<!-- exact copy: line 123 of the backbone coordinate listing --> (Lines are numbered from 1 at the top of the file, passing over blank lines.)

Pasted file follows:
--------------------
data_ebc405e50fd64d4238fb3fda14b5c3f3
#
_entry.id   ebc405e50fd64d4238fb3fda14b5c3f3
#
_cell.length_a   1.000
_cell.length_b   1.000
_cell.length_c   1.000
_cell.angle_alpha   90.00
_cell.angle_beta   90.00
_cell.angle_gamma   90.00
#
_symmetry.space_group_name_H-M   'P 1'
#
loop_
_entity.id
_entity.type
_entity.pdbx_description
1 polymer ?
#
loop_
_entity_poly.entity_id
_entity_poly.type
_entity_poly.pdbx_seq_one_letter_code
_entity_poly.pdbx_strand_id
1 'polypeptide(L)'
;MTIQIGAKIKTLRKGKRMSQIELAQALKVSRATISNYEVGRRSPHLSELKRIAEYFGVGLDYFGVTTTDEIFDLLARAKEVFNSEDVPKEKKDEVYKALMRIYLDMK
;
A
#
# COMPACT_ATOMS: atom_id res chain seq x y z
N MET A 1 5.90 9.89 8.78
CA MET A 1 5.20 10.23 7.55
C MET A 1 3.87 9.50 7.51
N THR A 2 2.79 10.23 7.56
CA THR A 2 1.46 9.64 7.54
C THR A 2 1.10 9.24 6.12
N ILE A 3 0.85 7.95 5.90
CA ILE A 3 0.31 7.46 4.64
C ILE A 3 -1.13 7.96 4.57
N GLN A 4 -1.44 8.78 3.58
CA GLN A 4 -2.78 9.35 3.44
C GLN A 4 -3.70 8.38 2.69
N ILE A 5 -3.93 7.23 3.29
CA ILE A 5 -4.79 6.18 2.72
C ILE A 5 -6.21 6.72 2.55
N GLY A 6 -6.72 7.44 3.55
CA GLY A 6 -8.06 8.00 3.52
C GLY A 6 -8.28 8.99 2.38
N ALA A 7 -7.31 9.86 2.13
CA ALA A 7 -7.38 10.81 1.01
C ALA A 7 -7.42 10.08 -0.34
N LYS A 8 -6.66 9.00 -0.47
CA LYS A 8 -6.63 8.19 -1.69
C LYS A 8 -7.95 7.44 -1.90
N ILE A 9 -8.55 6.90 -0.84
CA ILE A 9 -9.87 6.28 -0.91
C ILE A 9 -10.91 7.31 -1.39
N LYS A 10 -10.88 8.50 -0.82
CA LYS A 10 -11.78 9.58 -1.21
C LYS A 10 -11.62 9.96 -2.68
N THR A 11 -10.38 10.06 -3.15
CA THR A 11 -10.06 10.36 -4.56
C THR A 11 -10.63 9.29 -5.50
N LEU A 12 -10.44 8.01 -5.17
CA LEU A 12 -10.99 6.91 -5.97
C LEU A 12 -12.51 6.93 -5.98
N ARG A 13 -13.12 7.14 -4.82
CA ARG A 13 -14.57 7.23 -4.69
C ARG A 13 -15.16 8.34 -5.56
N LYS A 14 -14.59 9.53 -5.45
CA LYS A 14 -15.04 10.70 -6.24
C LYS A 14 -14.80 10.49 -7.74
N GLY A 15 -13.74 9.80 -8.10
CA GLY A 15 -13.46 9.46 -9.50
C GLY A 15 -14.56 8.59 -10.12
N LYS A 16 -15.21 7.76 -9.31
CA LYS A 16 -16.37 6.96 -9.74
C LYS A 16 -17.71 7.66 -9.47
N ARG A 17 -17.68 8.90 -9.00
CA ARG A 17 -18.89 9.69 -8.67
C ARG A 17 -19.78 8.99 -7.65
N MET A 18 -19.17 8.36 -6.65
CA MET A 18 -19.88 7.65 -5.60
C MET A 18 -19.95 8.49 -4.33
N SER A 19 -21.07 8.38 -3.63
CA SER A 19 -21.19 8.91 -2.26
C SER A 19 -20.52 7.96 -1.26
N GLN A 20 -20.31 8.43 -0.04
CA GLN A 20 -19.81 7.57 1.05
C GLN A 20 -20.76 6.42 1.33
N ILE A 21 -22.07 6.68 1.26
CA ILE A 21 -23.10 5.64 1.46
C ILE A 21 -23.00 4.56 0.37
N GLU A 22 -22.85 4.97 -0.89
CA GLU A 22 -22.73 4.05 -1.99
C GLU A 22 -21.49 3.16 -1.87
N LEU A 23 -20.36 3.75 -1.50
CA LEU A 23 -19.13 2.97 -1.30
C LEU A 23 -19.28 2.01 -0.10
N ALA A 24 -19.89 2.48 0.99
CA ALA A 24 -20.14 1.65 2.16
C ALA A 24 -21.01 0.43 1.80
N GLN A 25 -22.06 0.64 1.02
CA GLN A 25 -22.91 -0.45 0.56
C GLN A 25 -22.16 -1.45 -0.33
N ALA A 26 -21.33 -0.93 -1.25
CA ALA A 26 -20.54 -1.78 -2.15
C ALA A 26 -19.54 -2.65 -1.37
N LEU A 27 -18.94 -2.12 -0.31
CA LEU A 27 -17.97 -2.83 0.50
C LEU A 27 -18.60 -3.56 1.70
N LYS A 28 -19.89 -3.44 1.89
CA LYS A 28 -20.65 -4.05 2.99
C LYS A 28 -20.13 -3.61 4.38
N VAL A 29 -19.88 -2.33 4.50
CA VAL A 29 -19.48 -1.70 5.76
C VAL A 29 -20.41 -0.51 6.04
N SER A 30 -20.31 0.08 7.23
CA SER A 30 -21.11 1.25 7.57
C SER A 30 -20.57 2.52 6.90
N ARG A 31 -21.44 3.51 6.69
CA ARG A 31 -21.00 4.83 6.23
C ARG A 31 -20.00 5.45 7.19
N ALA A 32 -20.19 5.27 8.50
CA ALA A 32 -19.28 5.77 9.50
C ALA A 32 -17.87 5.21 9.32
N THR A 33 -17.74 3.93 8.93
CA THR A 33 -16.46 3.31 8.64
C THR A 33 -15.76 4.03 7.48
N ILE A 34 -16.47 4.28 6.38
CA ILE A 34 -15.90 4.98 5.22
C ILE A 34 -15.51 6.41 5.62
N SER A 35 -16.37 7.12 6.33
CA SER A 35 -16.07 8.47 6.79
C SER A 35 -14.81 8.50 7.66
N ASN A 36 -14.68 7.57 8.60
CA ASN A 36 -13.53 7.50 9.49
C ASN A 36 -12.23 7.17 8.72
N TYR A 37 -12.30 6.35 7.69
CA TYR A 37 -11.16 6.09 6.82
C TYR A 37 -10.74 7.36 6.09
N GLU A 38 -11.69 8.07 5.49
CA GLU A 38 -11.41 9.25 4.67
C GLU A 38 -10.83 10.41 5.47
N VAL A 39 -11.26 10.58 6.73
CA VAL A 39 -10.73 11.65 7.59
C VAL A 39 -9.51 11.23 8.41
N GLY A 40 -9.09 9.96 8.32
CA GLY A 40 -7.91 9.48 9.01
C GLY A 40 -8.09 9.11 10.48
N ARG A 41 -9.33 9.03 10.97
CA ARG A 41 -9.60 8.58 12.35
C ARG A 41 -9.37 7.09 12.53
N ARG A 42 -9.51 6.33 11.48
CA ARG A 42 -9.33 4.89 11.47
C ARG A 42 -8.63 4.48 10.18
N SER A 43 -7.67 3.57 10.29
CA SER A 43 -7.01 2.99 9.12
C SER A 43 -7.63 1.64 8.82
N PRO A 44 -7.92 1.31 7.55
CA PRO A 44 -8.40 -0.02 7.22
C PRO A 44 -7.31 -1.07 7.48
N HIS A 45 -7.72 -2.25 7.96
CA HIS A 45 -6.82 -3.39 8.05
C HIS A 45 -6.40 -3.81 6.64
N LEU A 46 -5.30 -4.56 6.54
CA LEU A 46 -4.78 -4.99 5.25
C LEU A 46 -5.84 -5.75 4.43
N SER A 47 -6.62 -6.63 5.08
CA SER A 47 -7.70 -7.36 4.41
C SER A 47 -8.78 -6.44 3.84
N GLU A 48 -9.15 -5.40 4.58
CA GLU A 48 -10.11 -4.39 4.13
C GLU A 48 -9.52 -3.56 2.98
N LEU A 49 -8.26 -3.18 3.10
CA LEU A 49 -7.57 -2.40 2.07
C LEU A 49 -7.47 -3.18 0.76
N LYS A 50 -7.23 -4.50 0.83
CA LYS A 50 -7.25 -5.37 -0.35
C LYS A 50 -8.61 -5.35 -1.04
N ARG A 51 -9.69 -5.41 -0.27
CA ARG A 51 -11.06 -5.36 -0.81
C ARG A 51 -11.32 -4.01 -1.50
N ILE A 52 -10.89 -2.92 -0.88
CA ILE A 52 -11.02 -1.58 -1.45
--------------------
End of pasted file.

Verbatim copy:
C ARG A 31 -20.00 5.45 7.19